The corridors of the Citadel were surprisingly quiet. But then, they were all likely bustling around the War Rooms. As of this morning, they were, after all, at war.
The Doctor entered his TARDIS and went immediately to the controls, where he entered the coordinates for a lovely spot in London in the 1960's, where they did his favourite tea within three galaxies. His velvet Victorian coat was draped over the back of his comfy chair, which lay several metres away next to the end table with his current novel sitting on it.
He was about to set the controls in motion when his scanner came to life and a familiar face appeared on it, solemn and determined.
"Madame President," He said, with a small smile as he greeted the woman who had once been his companion, in her first and second bodies and his fourth, "How can I help you?"
"With your refusal to fight, you can't," Romanadvoratrelundar said stonily. Her third and current incarnation was a lot more serious than the ones that had preceded it. "But I thought it best to inform you that we have just suffered our first casualties."
"How thoughtful of you," He muttered. He knew that she wasn't happy that he was refusing to fight the war. But he just couldn't. He was the Doctor, and he just couldn't, no matter how she tried to guilt him into it with talk of casualties.
"They were a group of radicals who wished to attack the Daleks before they attacked us. Obviously, they failed. Six of them, classic TARDIS crew," Romana continued, and her eyes flicked down as she began to list the names. "Mandel of Mirraflex, the Matron of Redloom, Relinak and Trelinak of Brightshore, Gaiantria of Oakdown, and the Angel of Arpexia."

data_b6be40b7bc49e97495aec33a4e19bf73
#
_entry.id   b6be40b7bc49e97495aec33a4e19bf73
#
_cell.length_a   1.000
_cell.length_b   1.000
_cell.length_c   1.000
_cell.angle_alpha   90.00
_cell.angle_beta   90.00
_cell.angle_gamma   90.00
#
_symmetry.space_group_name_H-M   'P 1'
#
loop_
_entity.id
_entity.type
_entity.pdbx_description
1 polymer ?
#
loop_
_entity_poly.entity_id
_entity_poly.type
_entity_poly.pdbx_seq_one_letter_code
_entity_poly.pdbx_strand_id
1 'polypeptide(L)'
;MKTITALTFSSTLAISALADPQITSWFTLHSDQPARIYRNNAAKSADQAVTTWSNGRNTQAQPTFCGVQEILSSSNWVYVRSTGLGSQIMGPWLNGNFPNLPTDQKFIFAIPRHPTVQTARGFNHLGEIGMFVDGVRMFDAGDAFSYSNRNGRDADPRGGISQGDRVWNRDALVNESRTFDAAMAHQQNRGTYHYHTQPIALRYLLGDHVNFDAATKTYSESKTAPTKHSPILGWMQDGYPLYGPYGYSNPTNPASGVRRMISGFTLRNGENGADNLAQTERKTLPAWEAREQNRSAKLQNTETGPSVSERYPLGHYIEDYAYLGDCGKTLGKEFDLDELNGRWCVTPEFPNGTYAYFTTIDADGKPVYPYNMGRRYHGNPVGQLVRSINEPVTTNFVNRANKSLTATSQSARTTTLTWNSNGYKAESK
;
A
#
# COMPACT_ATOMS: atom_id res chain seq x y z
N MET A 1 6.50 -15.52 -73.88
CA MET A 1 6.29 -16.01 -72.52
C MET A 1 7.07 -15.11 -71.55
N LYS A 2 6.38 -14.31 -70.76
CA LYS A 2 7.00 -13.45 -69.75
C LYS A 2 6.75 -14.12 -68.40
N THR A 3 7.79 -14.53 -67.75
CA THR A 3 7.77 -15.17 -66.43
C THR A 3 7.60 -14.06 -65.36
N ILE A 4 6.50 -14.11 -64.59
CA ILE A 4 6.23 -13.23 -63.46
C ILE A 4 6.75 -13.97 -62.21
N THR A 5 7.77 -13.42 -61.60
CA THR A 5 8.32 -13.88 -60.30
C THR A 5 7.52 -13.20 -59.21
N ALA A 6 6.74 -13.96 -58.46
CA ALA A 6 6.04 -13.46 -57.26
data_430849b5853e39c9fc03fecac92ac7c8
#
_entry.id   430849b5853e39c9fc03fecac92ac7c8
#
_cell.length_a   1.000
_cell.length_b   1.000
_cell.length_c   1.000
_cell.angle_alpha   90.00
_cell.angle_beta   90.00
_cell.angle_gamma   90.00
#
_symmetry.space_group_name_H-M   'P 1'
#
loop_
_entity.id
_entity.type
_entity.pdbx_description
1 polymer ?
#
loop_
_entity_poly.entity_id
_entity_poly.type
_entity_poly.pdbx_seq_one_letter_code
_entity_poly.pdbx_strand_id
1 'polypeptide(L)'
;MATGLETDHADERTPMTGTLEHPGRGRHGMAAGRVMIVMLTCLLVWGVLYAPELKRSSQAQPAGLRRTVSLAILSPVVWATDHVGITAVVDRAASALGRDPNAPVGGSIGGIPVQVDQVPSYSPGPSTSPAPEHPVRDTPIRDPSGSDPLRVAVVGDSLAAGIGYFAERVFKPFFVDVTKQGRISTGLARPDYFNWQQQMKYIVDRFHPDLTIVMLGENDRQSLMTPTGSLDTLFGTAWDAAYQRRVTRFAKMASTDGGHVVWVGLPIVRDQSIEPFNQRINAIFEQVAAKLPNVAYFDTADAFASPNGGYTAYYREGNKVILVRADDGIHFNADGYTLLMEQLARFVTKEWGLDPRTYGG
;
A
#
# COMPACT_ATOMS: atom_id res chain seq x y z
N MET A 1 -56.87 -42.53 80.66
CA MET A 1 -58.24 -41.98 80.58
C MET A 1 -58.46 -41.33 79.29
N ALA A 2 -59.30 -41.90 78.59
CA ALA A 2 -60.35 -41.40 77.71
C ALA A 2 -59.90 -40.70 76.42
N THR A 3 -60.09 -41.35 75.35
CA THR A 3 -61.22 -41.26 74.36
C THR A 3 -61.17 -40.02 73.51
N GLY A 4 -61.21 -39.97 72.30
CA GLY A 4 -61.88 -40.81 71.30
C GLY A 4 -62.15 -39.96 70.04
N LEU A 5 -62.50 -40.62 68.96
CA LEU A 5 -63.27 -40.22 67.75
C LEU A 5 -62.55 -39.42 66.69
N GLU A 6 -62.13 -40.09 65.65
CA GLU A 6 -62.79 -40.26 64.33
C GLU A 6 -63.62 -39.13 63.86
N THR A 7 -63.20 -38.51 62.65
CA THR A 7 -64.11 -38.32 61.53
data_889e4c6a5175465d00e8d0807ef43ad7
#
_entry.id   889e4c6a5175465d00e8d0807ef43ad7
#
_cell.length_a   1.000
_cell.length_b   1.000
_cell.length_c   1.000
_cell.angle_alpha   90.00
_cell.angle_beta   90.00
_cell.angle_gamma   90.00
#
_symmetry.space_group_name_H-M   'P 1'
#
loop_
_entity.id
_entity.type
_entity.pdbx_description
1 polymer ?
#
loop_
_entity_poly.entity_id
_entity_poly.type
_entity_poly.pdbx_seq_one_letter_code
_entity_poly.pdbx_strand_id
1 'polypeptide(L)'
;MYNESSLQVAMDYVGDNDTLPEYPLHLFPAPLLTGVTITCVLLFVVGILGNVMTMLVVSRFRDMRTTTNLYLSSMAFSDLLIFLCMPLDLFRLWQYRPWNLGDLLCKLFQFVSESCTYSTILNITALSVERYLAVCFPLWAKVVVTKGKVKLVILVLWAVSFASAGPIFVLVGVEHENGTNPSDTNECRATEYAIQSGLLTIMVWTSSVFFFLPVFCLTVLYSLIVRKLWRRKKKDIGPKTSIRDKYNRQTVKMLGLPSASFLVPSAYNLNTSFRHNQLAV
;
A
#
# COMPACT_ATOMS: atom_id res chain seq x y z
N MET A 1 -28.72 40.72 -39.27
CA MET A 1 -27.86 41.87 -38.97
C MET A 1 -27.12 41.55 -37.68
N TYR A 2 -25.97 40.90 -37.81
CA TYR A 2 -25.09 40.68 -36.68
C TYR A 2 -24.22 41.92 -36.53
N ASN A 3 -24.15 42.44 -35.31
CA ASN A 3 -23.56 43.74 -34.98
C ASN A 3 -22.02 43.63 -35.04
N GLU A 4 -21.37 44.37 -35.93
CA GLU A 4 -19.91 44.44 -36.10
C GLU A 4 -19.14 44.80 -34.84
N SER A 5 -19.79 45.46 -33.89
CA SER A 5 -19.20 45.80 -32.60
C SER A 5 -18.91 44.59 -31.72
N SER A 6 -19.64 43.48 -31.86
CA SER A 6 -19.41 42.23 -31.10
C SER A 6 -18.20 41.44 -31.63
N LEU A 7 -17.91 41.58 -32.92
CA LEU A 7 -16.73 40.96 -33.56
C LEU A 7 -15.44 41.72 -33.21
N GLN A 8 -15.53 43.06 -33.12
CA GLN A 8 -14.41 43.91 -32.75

The first few names he didn't recognise, but by the end, his body was rigid.
"What?" His voice was low, breathy, and full of disbelief and confusion.
"You heard me."
"But I just saw her, this morning!"
"They left two hours ago, were confirmed dead twenty minutes ago. They didn't waste any time." Romana looked back up at him. "I thought you ought to know."
"How can you be so cold about this?" The Doctor demanded. "She's your cousin!"
"She was an idiot who got herself killed."
"She would never do that!" He shouted. "She's no warrior, she's a mechanic, who was only going to fight out of a stupid sense of obligation to you!"
Romana tilted her head to the side. "Perhaps she wasn't as honest with you as you thought. Yesterday afternoon, she wouldn't stop insisting that the fight should be taken to the Daleks immediately. She was overruled, but didn't look happy about it. Her decision is regrettable, but not entirely unprecedented. The TARDIS they left in was hers, in fact. No doubt destroyed along with them."
"It makes no sense! She would never do it…especially not in her current regeneration. Never," The Doctor said weakly. "She can't just be…it doesn't…"
"I'm sorry, Doctor, but she's gone," the President of Gallifrey said, a hint of sadness finally touching her voice for a moment, "And I have a war to fight."
"And I don't," He said, turning the screen off and bending over the console as he tried to process what he had just found out. It made no sense. His hearts ached as he recalled bright eyes and laughter and a voice that had been so filled with fear. He shut the memories out. It changed nothing. He wasn't going to fight, nothing had changed. Perhaps once the war was more brutal, he could help heal those who had been hurt in it. But he would not fight.
He had lost so many friends, and would lose more by the time that the war was over. It wasn't as if she would have survived it anyway. What was one more lost friend amongst the dozens of others?